On Wednesday, UC Santa Barbara’s Associated Students Senate unanimously passed a resolution opposing the Cat Canyon Drilling Project.
The resolution, authored by Senator Zion Solomon and seconded by Senator Christian Ornelas, also called for the Santa Barbara Board of Supervisors to reject any and all future oil drilling proposals in Santa Barbara County.
“I’m bringing this issue to Senate because I believe Associated Students can be used as an important platform to use to lobby legislatures [sic] within the community,” Solomon stated in an email to the Nexus.
This project includes three separate oil drilling proposals in the Cat Canyon Oil Field, located in northern Santa Barbara county near Santa Maria.
The first proposal, from the Texas-based ERG Operating Company, would add new injection wells, drilling pads and processing facilities, as well as expand current pads.
In the second proposal, the Shell and ExxonMobil company AERA would drill new oil wells via “steam fracking.”
The third proposal by PetroRock would also add new steam injection wells.
In total, the project would add more than 750 new intensive oil wells in Cat Canyon, according to the Santa Barbara chapter of the Sierra Club.
The resolution also calls on both Associated Students (A.S.) Senate members and Boards, Committees and Units (BCUs) with environmental mission statements — including the Environmental Affairs Board, Human Rights Board and Coastal Fund — to write letters to the Board of Supervisors declaring their opposition.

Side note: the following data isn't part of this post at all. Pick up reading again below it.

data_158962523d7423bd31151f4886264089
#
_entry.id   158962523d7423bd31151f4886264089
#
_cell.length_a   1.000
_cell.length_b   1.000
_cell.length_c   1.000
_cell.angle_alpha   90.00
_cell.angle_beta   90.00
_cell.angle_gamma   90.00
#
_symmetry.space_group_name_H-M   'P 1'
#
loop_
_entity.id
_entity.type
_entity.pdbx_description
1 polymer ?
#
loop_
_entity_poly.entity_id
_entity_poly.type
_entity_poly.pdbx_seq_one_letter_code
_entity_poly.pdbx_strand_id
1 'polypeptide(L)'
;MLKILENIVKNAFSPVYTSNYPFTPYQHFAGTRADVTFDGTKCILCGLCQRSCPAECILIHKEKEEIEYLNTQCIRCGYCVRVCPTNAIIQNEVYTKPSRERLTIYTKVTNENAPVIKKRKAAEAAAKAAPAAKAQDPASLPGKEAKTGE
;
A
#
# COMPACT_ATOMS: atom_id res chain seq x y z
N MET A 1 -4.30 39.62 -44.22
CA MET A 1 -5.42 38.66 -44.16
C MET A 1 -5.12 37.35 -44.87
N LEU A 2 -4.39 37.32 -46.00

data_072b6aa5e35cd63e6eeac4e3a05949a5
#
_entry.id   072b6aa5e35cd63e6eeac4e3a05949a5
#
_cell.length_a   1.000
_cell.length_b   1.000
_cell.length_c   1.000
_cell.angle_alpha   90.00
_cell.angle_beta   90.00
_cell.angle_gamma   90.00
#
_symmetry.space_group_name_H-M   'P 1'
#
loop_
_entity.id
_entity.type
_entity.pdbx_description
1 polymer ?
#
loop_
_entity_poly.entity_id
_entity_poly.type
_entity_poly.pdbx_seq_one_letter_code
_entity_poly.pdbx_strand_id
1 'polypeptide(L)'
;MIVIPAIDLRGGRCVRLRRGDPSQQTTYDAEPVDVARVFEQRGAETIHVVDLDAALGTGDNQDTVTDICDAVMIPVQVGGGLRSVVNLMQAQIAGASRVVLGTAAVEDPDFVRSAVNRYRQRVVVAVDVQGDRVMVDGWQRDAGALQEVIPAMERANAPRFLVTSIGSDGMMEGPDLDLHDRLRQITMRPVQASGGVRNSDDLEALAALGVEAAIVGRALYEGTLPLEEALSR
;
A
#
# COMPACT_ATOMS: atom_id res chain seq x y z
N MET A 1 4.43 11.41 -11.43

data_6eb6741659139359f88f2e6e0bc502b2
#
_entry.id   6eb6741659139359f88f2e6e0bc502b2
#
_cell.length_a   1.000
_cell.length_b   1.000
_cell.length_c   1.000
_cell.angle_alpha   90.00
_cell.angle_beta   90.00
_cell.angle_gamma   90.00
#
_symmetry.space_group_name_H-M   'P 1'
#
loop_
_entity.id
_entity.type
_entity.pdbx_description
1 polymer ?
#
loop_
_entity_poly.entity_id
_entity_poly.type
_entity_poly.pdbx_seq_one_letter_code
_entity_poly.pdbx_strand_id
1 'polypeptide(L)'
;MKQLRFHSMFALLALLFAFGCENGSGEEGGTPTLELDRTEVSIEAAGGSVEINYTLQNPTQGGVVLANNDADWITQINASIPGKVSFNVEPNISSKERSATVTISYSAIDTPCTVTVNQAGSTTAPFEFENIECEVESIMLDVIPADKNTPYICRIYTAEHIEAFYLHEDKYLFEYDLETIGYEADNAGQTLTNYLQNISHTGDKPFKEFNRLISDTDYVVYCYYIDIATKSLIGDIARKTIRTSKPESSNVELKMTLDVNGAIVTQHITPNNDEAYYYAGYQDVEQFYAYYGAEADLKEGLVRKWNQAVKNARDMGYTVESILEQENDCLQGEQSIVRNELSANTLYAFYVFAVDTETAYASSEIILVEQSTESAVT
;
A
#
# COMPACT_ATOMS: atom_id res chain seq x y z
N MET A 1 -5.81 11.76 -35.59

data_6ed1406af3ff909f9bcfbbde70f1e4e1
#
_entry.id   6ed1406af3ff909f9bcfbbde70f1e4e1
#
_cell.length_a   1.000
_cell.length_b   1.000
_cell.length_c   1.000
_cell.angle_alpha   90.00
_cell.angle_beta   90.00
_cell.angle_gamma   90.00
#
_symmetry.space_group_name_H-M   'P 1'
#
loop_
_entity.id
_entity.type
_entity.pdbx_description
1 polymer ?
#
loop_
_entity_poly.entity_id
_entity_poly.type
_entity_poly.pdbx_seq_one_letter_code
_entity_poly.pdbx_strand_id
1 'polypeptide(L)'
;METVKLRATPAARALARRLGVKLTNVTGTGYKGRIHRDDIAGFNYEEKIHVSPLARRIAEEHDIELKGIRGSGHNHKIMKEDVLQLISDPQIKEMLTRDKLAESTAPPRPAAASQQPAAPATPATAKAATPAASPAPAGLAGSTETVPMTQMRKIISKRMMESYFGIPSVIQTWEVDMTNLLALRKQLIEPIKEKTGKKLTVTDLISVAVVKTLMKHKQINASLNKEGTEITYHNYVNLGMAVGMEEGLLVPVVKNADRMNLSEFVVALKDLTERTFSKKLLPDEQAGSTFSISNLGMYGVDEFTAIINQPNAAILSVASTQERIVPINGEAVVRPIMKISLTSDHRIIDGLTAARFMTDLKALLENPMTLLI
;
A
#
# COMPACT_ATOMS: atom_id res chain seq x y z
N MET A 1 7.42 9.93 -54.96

The resolution also asks Chancellor Henry T. Yang to “reaffirm his previous commitments against fossil fuels” by issuing a statement against the project.
“[The resolution] will both pressure our elected officials on a bigger scale and give environmental lobbyists more weight when they’re talking to the Board of Directors making this decision,” Solomon stated in an email to the Nexus.
During Wednesday’s meeting, the resolution’s student sponsors — fourth-year environmental studies and Chicana and Chicano studies major Amanda Pantoja and second-year computer science major Dylan Kupsh — both emphasized the importance of students speaking out and signing petitions against the proposals.
“A lot of the supervisors got in because of student efforts, so we want them to hear what we have to say,” Pantoja said. “UCSB itself is one of the greenest campuses. I want to ensure we reflect our green values in the community.”
Pantoja pointed out during the meeting that the Cat Canyon Proposals contradict California State Senate bill 100, which puts California on the path for 100 percent fossil fuel-free electricity by 2045.
“Going with these projects would go against what Santa Barbara and Goleta have voted for,” she added.
The Santa Barbara County Board of Supervisors will vote on these measures in early 2019, according to Kupsh. Currently, the supervisors are editing proposed Final Environmental Impact Reports.